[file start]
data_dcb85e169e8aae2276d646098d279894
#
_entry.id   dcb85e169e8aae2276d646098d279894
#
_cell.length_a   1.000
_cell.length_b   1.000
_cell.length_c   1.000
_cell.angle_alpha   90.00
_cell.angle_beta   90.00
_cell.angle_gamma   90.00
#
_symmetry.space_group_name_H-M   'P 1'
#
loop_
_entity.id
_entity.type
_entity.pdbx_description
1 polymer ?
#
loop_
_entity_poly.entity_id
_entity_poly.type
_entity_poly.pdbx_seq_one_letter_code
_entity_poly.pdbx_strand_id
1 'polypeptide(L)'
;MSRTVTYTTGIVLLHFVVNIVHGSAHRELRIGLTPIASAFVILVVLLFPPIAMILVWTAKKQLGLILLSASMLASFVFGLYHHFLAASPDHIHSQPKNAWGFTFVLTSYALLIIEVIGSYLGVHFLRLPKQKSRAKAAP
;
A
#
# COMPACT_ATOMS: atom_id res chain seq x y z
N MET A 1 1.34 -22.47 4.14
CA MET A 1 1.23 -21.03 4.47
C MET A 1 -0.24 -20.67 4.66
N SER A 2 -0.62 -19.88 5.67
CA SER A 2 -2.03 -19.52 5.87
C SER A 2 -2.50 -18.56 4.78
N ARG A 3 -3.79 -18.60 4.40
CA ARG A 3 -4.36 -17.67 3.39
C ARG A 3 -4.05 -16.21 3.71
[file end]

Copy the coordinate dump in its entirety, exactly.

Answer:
data_dcb85e169e8aae2276d646098d279894
#
_entry.id   dcb85e169e8aae2276d646098d279894
#
_cell.length_a   1.000
_cell.length_b   1.000
_cell.length_c   1.000
_cell.angle_alpha   90.00
_cell.angle_beta   90.00
_cell.angle_gamma   90.00
#
_symmetry.space_group_name_H-M   'P 1'
#
loop_
_entity.id
_entity.type
_entity.pdbx_description
1 polymer ?
#
loop_
_entity_poly.entity_id
_entity_poly.type
_entity_poly.pdbx_seq_one_letter_code
_entity_poly.pdbx_strand_id
1 'polypeptide(L)'
;MSRTVTYTTGIVLLHFVVNIVHGSAHRELRIGLTPIASAFVILVVLLFPPIAMILVWTAKKQLGLILLSASMLASFVFGLYHHFLAASPDHIHSQPKNAWGFTFVLTSYALLIIEVIGSYLGVHFLRLPKQKSRAKAAP
;
A
#
# COMPACT_ATOMS: atom_id res chain seq x y z
N MET A 1 1.34 -22.47 4.14
CA MET A 1 1.23 -21.03 4.47
C MET A 1 -0.24 -20.67 4.66
N SER A 2 -0.62 -19.88 5.67
CA SER A 2 -2.03 -19.52 5.87
C SER A 2 -2.50 -18.56 4.78
N ARG A 3 -3.79 -18.60 4.40
CA ARG A 3 -4.36 -17.67 3.39
C ARG A 3 -4.05 -16.21 3.71